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UPS surge protection status

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jmblack6307_apc
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UPS surge protection status

This was originally posted on APC forums on 11/22/2010


How can one tell the status of ups surge protection since they do not have surge status led's like regular surge protector strips do?


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rau_apc
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Re: UPS surge protection status

This was originally posted on APC forums on 11/23/2010


Surge protection is given by MOVs and in either way, be it a surge strip or an UPS, the surge protection circuit can only tell you it is bad when it has completely failed which means a short circuited MOV, in surge strips this warning is given by an LED that turns off or turns on, depending on the make of of surge protector, and this LED is controlled by a thermal fuse that open the circuit due to an overheating condition of the MOVs. In the case of UPSes, if an MOV clamp short, many things can happen, the circuit breaker can turn off or any of the things said on the last message can happen. One thing is certain, you will know when and MOV short circuits for good, it you're gonna feel a bad burning smell.

Message was edited by: rau

See Answer In Context

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jmblack6307_apc
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UPS surge protection status

This was originally posted on APC forums on 11/22/2010


How can one tell the status of ups surge protection since they do not have surge status led's like regular surge protector strips do?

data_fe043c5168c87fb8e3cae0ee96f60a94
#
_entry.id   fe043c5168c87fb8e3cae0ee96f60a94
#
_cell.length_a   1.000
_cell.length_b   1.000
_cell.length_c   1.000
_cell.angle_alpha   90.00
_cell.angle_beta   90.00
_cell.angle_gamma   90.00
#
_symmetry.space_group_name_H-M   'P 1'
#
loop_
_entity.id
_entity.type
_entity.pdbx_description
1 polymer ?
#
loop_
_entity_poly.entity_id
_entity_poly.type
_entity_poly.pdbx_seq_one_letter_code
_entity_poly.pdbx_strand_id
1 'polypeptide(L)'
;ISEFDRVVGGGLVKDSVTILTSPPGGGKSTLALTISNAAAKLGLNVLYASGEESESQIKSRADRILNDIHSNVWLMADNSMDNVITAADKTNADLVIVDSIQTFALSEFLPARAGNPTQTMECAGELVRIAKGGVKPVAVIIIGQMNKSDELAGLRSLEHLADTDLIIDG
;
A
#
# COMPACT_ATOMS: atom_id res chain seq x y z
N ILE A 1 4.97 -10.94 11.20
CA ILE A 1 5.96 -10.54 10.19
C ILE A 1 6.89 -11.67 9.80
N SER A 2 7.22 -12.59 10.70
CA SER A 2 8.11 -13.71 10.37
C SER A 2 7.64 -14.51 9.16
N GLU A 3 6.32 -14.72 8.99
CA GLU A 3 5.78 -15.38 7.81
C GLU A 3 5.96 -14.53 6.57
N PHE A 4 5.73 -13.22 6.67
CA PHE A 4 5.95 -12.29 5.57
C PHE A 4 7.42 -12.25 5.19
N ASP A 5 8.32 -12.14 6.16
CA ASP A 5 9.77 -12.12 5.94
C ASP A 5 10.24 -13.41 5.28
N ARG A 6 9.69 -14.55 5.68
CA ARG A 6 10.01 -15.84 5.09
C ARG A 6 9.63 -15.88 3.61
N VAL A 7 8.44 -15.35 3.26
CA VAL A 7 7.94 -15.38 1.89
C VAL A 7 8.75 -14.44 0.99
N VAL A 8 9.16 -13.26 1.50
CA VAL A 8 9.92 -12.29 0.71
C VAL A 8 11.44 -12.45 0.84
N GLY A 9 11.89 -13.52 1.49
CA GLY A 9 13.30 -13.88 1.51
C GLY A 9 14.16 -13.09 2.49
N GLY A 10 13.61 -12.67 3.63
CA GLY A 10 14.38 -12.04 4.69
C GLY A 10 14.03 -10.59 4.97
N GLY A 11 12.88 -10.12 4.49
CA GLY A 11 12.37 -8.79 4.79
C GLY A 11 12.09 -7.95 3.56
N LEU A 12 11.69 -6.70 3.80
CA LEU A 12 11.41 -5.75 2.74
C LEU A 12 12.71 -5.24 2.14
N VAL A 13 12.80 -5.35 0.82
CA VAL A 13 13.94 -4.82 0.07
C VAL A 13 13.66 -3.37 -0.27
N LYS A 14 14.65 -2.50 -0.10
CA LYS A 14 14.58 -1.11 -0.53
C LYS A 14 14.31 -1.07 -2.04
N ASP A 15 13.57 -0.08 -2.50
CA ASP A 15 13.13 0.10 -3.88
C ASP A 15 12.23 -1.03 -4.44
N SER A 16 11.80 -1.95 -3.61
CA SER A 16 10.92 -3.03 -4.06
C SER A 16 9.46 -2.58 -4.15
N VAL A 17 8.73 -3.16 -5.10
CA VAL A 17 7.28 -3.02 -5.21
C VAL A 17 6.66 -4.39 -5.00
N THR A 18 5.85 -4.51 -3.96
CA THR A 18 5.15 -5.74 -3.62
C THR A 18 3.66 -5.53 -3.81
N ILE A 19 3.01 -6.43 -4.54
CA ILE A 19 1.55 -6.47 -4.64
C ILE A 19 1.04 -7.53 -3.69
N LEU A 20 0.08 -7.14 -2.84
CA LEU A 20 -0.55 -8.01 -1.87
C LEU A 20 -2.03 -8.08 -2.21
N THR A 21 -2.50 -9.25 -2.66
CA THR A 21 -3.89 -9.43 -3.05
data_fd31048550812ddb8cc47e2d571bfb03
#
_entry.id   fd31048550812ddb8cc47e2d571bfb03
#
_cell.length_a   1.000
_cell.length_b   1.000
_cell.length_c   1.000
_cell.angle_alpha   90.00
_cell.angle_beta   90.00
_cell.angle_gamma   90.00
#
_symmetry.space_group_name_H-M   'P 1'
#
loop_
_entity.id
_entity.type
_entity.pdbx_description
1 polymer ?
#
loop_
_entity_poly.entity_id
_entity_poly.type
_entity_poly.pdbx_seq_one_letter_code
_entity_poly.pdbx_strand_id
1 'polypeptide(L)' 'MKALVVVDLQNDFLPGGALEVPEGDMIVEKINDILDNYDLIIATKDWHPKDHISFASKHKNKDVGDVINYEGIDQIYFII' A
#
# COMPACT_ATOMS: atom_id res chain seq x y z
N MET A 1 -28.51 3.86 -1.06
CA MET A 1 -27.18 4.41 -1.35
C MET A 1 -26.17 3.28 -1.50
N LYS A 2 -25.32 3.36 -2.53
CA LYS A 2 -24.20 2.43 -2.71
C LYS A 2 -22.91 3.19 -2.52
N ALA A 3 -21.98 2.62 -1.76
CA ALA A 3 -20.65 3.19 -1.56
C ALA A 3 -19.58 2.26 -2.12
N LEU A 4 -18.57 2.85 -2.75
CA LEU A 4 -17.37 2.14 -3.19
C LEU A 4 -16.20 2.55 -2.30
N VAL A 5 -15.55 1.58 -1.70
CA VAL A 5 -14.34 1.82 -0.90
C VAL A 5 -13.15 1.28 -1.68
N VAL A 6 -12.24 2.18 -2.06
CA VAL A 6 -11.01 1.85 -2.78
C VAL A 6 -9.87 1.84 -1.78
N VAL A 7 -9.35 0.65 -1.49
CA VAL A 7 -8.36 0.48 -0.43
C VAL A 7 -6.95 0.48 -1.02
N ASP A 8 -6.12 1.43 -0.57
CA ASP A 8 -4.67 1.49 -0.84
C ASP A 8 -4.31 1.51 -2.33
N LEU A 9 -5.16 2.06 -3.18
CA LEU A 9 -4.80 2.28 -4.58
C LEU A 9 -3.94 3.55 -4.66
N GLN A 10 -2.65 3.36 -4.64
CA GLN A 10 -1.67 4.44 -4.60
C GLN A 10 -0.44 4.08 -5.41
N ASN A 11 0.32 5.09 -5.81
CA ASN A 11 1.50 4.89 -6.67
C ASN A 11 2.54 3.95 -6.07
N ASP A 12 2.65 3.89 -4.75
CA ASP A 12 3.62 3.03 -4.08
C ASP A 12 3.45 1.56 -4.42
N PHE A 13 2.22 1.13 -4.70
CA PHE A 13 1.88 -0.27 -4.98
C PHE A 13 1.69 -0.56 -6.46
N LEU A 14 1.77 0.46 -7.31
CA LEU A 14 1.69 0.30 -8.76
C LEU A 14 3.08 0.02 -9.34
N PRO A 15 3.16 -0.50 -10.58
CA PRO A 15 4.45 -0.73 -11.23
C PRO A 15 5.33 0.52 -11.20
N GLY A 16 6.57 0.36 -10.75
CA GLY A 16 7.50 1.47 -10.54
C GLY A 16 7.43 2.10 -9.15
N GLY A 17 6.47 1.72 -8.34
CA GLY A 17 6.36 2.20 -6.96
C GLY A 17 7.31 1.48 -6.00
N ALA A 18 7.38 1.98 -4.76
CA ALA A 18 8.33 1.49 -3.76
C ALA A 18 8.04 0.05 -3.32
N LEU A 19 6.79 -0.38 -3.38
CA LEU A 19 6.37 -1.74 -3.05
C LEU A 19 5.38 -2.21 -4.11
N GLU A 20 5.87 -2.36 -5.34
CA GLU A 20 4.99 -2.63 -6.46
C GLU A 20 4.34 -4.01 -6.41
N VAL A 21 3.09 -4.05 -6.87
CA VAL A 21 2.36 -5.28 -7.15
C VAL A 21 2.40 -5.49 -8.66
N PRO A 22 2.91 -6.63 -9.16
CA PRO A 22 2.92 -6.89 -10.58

BillP
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Re: UPS surge protection status

This reply was originally posted by Angela on APC forums on 11/22/2010


good question. i am not so sure there is a way since a surge protector's primary function is to provide surge protection. a UPS essentially has surge protection as an added ability of being a UPS. i am not so sure any of our UPSs can tell you when the surge protection has failed but they do have lifetime equipment protection policies on most consumer level models if the protection does fail and a piece of attached load fails due to the APC UPS failing. there is also a warranty of course if a surge protection failure occurs where the unit "fails open" and sacrifices itself to protect your equipment. this should give you some peace of mind 🙂

[more information on equipment protection policy|http://www.apc.com/support/service/equipment_protection_policy.cfm]

rau_apc
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Re: UPS surge protection status

This was originally posted on APC forums on 11/23/2010


There's one big difference between surge strips and UPSes. The MOVs or Varistors put inside surge strips has the role of protecting against surges and suisteined overvoltages. The basic difference between these two power events is that the first one is high energy and happens very fast, comes and goes very quickly, the second one is low in energy, but comes and stays for a longer time. But what doest it have to do with anything? Wait, I'll explain.